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Saint-Denis (Municipality, Reunion, France)

Last modified: 2009-03-21 by ivan sache
Keywords: saint-denis | volcano | ship (white) | palm trees: 2 (green) |
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[Flag of Saint-Denis]         [Flag of Saint-Denis]

Flag of Saint-Denis
Left, current version - Image by Olivier Touzeau, 17 January 2009
Right, former version - Image by Pascal Vagnat, 8 July 2006


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Presentation of Saint-Denis

The municipality of Saint-Denis (131,649 inhabitants; 14,729 ha) is located in the north of Reunion island. Saint-Denis is the capital of the island and the biggest town in non European France.
In 1665, the French Compagnie des Indes sent a fleet to Reunion island. The fleet left the port of La Rochelle on 14 March 1665. During the journey, the ship "Saint-Denis" lost her way in Tenerife (Canary Islands). The ship eventually found her way and moored in 1667 in a a bay near the estuary of a river. The Governor of Reunion, Étienne Regnault, was a good friend of Chanlette, the captain of the "Saint-Denis", and he decided to name the bay, the river and the future capital of the colony Saint-Denis. The place was selected because "the mooring was the best and the place was to become the center of commerce and governemnt". In April 1671, the name and administrative status of Saint-Denis were confirmed by Jacob Banquet de la Haye, Vice-Roy of India. The decision was officialized only 69 years later, in 1738, under Governor Mahé de Labourdonnais. The population of the town was then 2,166. The island was divided into five quartiers, including Saint-Denis, by a Royal Ordinance in 1766. Saint-Denis became a municipality in 1790.

Source: Municipal website

Ivan Sache, 8 July 2006


Flag of Saint-Denis

The municipal flag of Saint-Denis, seen in several places of the town, is diagonally divided per bend sinister yellow-green with a stylized version of the municipal coat of arms an the name of the town.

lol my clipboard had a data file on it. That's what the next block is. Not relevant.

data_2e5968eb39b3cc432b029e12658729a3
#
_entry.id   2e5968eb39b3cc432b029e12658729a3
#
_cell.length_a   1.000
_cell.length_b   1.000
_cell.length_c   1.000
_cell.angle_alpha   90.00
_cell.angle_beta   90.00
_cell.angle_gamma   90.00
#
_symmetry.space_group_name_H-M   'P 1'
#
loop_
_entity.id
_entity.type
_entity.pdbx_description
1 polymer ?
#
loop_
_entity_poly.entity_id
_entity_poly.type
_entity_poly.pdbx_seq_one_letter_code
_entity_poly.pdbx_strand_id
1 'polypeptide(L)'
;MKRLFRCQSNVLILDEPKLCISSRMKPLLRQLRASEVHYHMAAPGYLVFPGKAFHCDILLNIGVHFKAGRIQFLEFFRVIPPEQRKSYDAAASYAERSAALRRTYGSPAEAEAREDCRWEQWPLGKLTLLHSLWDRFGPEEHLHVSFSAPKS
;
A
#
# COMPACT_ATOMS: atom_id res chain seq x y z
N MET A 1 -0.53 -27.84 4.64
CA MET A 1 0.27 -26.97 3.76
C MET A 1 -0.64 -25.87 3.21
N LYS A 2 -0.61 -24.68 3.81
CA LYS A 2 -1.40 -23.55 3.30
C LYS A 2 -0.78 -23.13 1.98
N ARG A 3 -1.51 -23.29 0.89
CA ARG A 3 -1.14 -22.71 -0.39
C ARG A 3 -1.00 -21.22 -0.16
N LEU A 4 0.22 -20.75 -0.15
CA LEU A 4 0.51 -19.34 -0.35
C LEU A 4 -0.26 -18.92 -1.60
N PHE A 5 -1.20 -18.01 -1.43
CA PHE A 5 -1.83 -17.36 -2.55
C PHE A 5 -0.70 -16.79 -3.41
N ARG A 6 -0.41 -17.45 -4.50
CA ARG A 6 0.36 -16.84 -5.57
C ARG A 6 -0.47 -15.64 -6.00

A probably former version of the flag, with the greater municipal arms in the middle, is shown on the catalogue of the French flag manufacturer Faber.

The coat of arms of Saint-Denis is blazoned as follows on the municipal website:
Au 1er d'azur à la galère d'argent voguant sur des ondes du même mouvant de la pointe, au 2e d'or à deux palmiers de sinople posés sur une île soutenue à senestre d'un îlot du même, au chef de sinople chargé d'une chaîne de trois volcans d'argent : celui du centre, sommé d'une nuée fumante de gueules, la dite chaîne soutenue d'une autre chaîne de cinq monts de sinople (Firstly azure a galley argent sailing on waves of the same issuant from the base, secondly or two palm trees vert placed on an island supported sinister by an islet of the same, a chief sinople a chain of three volcanos argent, the central volcano ensigned by a smoking cloud gules, the chain supported by another chain of five mounts vert.)
L'écu timbré d'une couronne murale, à cinq merlons d'or, maçonnée et ouverte de sable est posé sur un rayonnement de quatorze feuilles de phénix d'argent. Il est soutenu d'une ancre du même mouvant de la pointe retenant un listel d'or aux retroussis de gueules brochant sur le feuillage et chargé de la devise en lettres romaines de sable "Praeter omnes angulus ridet" (The shield surmonted by a mural crown with five merlons or, masoned and gated sable, is placed on a radiation of 14 phoenix leaves argent. It is supported by an anchor of the same issuant from the base, holding a scroll or with linings gules overall the foliage and charged with the motto in Roman letters sable Praeter omnes angulus ridet.

This coat of arms was designed by Christol de Sigoyer, a Creole Municipal Councillor under the Second Empire. The design is strongly influenced by Romantism. The coat of arms was adopted by the Municipal Council on 13 February 1866.
The motto Praeter omnes angulus ridet is derived from Horatio's verse Ille terrarum mihi praeter omnes angulus ridet (Odes, Book II, Ode VI, Verse 13), which can be translated as "Of all the corners of the world, there is none that so charms me". Horatio meant the countryside in the neighbourhood of the city of Tarento in Apulia (Southern Italy). The same motto was added to the lyrics of the Danish national anthem Der er et yndigt land written in 1819 by Adam Gottlob Oehlenschläger.

Olivier Touzeau, Pascal Vagnat & Ivan Sache, 17 January 2009